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Lurabus,township and farmsteads,Mull of Oa,Islay

A Scheduled Monument in Kintyre and the Islands, Argyll and Bute

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Coordinates

Latitude: 55.6141 / 55°36'50"N

Longitude: -6.2274 / 6°13'38"W

OS Eastings: 133902

OS Northings: 643720

OS Grid: NR339437

Mapcode National: GBR CF0W.8C1

Mapcode Global: WGYHT.95T0

Entry Name: Lurabus,township and farmsteads,Mull of Oa,Islay

Scheduled Date: 3 March 1994

Source: Historic Environment Scotland

Source ID: SM5938

Schedule Class: Cultural

Category: Secular: settlement, including deserted, depopulated and townships

Location: Kildalton

County: Argyll and Bute

Electoral Ward: Kintyre and the Islands

Traditional County: Argyllshire

Description

The monument comprises the well-preserved remains of a deserted township and two adjacent farmsteads which are situated in unimproved moorland on the cliff-bound SE coast of the Mull of Oa.

The monument falls into two areas which were, when occupied, associated and are connected by an old track. The larger area comprises the township of Lurabus and the farmstead of Torr an Dobhrain to the NE. Lurabus is probably the largest surviving and best preserved of the numerous townships in this area and is a good representative specimen of this category of settlement on Islay.

Twelve buildings are associated with enclosures of various sizes. There is clear evidence of cultivation to the S of the settlement and aerial photographs show traces of ploughing on the ground to the N. The buildings, which sometimes survive to their original heights, are rubble-built, gable-ended and mainly square-angled; many appear to have been bonded with clay rather than with lime mortar. Vestiges of earlier building foundations occur within the settlement.

One building may have originated as a cruck-framed byre-dwelling; others are dwellings with attached ancillary buildings and preserve remains of chimneyed fireplaces. The complex includes a corn-drying kiln. The buildings are linked by a network of paths, while the major tracks that skirt the S and E edges of the township are bounded by substantial dykes and have the appearance of hollow-ways.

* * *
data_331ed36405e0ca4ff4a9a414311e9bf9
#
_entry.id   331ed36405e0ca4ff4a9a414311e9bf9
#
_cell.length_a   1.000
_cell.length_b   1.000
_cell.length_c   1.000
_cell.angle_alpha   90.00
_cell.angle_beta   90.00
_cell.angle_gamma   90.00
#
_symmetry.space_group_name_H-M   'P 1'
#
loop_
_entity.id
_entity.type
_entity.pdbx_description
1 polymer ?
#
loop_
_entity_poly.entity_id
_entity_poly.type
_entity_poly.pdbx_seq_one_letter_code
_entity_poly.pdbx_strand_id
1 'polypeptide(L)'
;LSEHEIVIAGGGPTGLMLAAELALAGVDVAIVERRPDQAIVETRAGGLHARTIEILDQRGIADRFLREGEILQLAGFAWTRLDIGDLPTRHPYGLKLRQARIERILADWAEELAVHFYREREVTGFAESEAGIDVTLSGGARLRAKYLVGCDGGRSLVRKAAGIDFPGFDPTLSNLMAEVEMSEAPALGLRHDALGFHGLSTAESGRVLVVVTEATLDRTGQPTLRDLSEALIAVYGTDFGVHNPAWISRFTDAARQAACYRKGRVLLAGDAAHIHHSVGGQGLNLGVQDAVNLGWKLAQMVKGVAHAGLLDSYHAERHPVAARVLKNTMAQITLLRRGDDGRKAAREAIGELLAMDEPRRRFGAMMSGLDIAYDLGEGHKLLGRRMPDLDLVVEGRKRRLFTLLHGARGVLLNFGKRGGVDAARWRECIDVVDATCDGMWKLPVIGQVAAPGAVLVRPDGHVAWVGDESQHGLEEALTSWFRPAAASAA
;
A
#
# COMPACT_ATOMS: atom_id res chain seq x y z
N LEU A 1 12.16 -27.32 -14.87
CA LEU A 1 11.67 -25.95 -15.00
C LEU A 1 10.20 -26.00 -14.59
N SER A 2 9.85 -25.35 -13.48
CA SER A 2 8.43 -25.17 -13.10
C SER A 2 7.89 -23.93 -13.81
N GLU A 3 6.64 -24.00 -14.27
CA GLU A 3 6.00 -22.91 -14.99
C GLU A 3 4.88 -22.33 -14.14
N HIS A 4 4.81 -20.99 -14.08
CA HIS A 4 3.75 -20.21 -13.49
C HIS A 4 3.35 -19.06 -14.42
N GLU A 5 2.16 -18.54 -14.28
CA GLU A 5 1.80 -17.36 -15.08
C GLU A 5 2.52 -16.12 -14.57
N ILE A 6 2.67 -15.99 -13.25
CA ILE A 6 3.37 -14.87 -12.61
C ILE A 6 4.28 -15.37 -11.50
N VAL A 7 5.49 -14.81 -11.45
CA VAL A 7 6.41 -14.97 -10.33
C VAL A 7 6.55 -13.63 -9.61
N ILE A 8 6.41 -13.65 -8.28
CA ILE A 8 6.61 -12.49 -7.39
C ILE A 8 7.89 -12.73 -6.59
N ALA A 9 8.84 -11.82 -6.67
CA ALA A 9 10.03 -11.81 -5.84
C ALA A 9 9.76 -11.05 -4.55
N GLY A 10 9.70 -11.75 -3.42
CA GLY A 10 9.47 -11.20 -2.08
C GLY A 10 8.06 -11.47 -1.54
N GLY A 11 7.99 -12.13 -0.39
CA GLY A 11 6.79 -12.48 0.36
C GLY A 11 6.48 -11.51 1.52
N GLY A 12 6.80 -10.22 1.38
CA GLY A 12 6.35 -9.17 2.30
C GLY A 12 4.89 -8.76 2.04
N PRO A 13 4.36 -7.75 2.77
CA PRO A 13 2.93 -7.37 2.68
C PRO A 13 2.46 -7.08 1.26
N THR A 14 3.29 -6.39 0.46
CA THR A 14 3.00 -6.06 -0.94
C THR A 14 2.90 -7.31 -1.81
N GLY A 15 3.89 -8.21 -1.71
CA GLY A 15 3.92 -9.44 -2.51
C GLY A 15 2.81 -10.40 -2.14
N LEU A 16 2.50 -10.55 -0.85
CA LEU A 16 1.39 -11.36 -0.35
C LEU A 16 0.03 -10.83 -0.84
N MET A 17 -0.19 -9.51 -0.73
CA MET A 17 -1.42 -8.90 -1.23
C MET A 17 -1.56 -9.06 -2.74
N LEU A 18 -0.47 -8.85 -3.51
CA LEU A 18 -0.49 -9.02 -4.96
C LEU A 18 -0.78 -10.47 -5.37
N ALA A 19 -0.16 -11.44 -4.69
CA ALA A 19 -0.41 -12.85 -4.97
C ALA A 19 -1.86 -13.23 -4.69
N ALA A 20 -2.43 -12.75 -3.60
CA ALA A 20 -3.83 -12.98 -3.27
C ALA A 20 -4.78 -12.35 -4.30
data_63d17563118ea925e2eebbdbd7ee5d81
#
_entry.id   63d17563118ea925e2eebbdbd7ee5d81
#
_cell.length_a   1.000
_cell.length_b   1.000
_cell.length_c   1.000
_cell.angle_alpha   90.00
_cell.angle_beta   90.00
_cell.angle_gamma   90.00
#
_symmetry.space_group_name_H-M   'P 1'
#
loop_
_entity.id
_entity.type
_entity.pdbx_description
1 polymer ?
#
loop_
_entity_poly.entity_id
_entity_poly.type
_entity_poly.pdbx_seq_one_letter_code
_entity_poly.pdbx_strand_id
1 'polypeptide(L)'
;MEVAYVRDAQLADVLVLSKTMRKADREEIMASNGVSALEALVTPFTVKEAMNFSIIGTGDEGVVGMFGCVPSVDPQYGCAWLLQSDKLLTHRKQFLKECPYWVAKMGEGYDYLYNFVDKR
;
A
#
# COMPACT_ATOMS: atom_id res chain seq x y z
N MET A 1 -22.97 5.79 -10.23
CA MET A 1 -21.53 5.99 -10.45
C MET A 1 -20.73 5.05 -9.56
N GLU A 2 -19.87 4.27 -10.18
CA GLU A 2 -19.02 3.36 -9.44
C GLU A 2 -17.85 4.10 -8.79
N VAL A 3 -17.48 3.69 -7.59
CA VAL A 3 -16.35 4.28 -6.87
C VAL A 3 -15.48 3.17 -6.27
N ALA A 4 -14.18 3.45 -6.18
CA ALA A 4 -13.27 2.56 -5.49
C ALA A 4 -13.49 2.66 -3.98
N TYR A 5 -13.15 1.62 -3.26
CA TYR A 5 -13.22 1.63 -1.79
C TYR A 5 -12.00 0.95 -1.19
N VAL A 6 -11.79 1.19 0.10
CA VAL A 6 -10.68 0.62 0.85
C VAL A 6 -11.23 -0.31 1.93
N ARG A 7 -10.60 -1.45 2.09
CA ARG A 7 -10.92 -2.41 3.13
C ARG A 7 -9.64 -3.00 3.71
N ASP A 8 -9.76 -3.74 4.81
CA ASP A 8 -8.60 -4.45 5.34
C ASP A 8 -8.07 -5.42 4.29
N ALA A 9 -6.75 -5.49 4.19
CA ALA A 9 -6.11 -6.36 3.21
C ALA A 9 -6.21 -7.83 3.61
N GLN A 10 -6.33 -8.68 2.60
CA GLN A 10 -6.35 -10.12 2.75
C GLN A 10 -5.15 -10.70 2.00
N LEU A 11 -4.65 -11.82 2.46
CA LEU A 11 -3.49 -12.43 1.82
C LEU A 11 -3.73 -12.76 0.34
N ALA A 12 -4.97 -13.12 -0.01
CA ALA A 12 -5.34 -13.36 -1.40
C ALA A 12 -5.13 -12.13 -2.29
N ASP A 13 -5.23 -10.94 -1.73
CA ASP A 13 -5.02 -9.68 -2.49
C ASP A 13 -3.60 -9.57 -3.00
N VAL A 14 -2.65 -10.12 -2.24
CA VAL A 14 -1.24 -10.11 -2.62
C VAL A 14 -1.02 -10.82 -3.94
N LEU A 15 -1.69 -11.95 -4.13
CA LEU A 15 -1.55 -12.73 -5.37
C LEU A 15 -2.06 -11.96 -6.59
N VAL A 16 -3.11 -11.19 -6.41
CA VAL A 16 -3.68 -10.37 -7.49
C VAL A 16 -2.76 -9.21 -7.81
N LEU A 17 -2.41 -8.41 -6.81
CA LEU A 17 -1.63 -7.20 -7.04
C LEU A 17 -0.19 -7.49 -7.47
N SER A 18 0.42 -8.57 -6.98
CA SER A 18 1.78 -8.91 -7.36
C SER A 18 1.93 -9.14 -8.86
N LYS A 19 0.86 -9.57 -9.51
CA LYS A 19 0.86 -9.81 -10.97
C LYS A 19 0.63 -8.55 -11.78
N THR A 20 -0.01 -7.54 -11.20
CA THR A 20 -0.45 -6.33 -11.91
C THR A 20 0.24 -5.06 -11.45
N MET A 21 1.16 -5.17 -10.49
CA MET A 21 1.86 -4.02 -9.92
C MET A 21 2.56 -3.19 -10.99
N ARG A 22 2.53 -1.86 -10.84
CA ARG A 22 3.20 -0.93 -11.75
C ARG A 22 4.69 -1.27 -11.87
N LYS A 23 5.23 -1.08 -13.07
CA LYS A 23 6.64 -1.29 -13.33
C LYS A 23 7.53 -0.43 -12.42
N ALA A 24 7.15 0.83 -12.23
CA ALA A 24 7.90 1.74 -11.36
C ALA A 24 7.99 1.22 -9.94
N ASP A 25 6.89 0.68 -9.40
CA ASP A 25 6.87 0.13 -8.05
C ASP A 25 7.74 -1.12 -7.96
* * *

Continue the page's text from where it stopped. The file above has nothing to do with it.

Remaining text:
Most of the remains appear to relate to the first half of the nineteenth century and were probably abandoned in the third quarter of the nineteenth century, but the place-name is Norse in origin and the lands of Lurabus have been on record since the later Middle Ages. To the S is a smaller area containing the remains of the farmstead of Tornamoine, which also comprises a group of well-preserved buildings

and enclosures.

The main area to be scheduled measures 750m from SW to NE by up to 250m, while the smaller area measures 110m from SE to NW by 90m; to include the settlements, associated agricultural remains and an area around in which further associated remains are likely to survive, as marked in red on the accompanying map.

Source: Historic Environment Scotland

Statement of Scheduling

The monument is of national importance as the exceedingly well-preserved remains of inter-related farmsteads and a township which have the potential to provide information about the organisation and structure of rural society in post-medieval Scotland. Documentary sources contribute to an understanding of the later development of the site but also suggest, in combination with the place-name evidence, that settlement in this area is likely to have earlier origins.

Source: Historic Environment Scotland

Sources

Bibliography

Reference:

RCAHMS (1984) Inventory for Islay, Jura, Colonsay and Oronsay.

Source: Historic Environment Scotland

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